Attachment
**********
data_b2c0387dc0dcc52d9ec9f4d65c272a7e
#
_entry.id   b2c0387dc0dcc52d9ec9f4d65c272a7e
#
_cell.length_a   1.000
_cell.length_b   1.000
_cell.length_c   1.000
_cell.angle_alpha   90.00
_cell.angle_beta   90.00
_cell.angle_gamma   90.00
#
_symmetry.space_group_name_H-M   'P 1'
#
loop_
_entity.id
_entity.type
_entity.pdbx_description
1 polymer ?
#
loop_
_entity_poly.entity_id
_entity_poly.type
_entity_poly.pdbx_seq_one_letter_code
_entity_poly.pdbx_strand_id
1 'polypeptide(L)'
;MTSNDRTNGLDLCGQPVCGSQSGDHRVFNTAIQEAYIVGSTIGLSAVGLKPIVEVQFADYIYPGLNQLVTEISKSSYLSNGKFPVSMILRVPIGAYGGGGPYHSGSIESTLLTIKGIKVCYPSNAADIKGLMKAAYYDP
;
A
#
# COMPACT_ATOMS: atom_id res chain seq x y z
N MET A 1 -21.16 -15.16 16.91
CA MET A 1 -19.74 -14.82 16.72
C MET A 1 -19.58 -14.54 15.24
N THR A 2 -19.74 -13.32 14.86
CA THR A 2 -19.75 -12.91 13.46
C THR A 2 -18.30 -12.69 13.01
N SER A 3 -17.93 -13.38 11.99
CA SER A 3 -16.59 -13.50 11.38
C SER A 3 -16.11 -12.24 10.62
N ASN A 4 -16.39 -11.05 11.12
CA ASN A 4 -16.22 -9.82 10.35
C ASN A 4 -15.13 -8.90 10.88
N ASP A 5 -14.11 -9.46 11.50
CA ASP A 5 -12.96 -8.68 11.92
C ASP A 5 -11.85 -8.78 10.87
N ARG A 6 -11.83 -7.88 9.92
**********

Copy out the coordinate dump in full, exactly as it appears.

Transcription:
data_b2c0387dc0dcc52d9ec9f4d65c272a7e
#
_entry.id   b2c0387dc0dcc52d9ec9f4d65c272a7e
#
_cell.length_a   1.000
_cell.length_b   1.000
_cell.length_c   1.000
_cell.angle_alpha   90.00
_cell.angle_beta   90.00
_cell.angle_gamma   90.00
#
_symmetry.space_group_name_H-M   'P 1'
#
loop_
_entity.id
_entity.type
_entity.pdbx_description
1 polymer ?
#
loop_
_entity_poly.entity_id
_entity_poly.type
_entity_poly.pdbx_seq_one_letter_code
_entity_poly.pdbx_strand_id
1 'polypeptide(L)'
;MTSNDRTNGLDLCGQPVCGSQSGDHRVFNTAIQEAYIVGSTIGLSAVGLKPIVEVQFADYIYPGLNQLVTEISKSSYLSNGKFPVSMILRVPIGAYGGGGPYHSGSIESTLLTIKGIKVCYPSNAADIKGLMKAAYYDP
;
A
#
# COMPACT_ATOMS: atom_id res chain seq x y z
N MET A 1 -21.16 -15.16 16.91
CA MET A 1 -19.74 -14.82 16.72
C MET A 1 -19.58 -14.54 15.24
N THR A 2 -19.74 -13.32 14.86
CA THR A 2 -19.75 -12.91 13.46
C THR A 2 -18.30 -12.69 13.01
N SER A 3 -17.93 -13.38 11.99
CA SER A 3 -16.59 -13.50 11.38
C SER A 3 -16.11 -12.24 10.62
N ASN A 4 -16.39 -11.05 11.12
CA ASN A 4 -16.22 -9.82 10.35
C ASN A 4 -15.13 -8.90 10.88
N ASP A 5 -14.11 -9.46 11.50
CA ASP A 5 -12.96 -8.68 11.92
C ASP A 5 -11.85 -8.78 10.87
N ARG A 6 -11.83 -7.88 9.92